If you’re falsely smeared as an anti-Semite, Ian Hislop and his magazine were support the smear and the smearers, not you.

Which gives the lie to his claim that his magazine is somehow anti-establishment and brings you the stories the other parts of the media won’t touch. Admittedly, this is often true, but on certain issues Hislop, Private Eye and Have I Got News For You solidly toe the establishment line. The anti-Semitism smears about the Labour party is one case. The claim that Putin is the aggressor in the Ukraine and a threat to the freedom of the eastern European states is another.

I’ve been tempted many times to write a letter of complaint to Private Eye about their promotion of the anti-Semitism smears, but I’m afraid it would do no good. They either wouldn’t publish it, or would publish it in a very carefully edited form that would deliberately weaken my argument and allow them to publish a reply that appeared to refute it completely. Or else I’d find that my details had been passed on to the CAA or other Zionist smear merchants and trolls, and I’d be accused in turn of being an anti-Semite and Holocaust denier like Mike. Are Hislop and his crew at Private Eye that nasty? I hope not, but as they are part of the media establishment, and the media establishment is that vicious, I’d rather not find out.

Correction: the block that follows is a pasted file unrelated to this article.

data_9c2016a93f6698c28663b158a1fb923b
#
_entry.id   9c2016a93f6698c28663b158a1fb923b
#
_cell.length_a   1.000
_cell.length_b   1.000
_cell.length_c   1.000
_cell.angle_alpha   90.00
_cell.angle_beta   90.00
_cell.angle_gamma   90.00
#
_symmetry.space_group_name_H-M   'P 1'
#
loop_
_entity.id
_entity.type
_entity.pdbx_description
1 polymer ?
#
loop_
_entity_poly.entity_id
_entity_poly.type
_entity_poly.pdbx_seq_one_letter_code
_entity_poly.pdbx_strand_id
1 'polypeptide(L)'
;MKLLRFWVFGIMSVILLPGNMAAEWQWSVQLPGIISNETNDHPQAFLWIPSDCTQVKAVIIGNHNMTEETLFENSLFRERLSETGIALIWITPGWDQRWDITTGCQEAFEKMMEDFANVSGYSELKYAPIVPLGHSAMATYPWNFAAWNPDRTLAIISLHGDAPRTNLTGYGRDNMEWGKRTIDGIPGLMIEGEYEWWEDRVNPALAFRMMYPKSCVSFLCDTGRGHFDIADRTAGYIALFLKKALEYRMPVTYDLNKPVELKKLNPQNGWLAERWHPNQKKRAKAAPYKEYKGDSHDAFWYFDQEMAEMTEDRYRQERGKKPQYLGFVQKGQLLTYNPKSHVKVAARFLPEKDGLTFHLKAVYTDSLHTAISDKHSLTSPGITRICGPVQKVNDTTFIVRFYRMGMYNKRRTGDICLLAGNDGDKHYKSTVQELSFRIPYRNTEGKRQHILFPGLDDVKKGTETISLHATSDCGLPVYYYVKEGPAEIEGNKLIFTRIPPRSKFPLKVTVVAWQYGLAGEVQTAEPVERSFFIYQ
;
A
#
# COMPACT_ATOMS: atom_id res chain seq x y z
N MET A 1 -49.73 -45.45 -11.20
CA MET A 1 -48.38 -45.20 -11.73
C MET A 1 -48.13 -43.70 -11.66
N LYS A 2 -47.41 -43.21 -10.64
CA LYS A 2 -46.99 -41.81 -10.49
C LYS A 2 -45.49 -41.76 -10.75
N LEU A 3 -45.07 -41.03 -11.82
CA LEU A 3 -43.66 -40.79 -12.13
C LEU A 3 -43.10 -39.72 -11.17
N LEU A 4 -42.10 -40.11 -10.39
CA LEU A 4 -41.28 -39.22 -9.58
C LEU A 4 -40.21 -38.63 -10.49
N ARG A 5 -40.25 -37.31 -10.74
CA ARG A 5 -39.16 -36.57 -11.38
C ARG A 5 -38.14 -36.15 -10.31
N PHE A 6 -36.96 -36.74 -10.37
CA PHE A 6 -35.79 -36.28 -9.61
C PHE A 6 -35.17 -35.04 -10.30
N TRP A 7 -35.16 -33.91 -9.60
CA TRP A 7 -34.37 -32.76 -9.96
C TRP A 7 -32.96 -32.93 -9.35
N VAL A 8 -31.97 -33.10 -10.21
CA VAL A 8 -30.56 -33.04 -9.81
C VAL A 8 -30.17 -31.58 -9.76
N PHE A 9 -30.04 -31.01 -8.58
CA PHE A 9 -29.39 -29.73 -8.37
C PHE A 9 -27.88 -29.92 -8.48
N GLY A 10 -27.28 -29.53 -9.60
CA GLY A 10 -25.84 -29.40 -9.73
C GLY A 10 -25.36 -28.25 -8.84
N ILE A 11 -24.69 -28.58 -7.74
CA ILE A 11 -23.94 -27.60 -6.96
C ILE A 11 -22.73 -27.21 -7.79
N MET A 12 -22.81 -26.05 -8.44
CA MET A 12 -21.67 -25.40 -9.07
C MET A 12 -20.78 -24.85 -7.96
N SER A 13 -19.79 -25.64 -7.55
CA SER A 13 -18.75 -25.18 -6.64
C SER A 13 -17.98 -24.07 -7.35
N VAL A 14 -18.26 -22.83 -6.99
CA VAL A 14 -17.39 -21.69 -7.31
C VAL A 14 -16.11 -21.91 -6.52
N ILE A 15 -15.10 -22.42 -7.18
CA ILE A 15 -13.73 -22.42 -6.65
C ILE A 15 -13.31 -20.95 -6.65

As for Have I Got News For You, Hislop and the Beeb were boasting a few months ago that people trust it more than the ordinary newspapers, especially asylum seekers, who come from countries where the state heavily controls and censors the news. This is dangerous, because the BBC itself is very heavily biased against Labour, and consistently follows the Tory, government line. Which is unsurprising, given the number of Beeb newsroom staff, who left to find jobs working as the Tories’ spin doctors. Have I Got News For You appears to be impartial, but it also follows the government line in pushing certain interpretations of news stories. The fact that the Maidan Revolution in the Ukraine in 2012 was carefully orchestrated by the American State Department and the National Endowment for Democracy, will definitely not be covered, either by the mainstream British news or by Have I Got News For You and Hislop’s mighty organ, Private Eye. And neither will they ever publish the truth behind the anti-Semitism smears.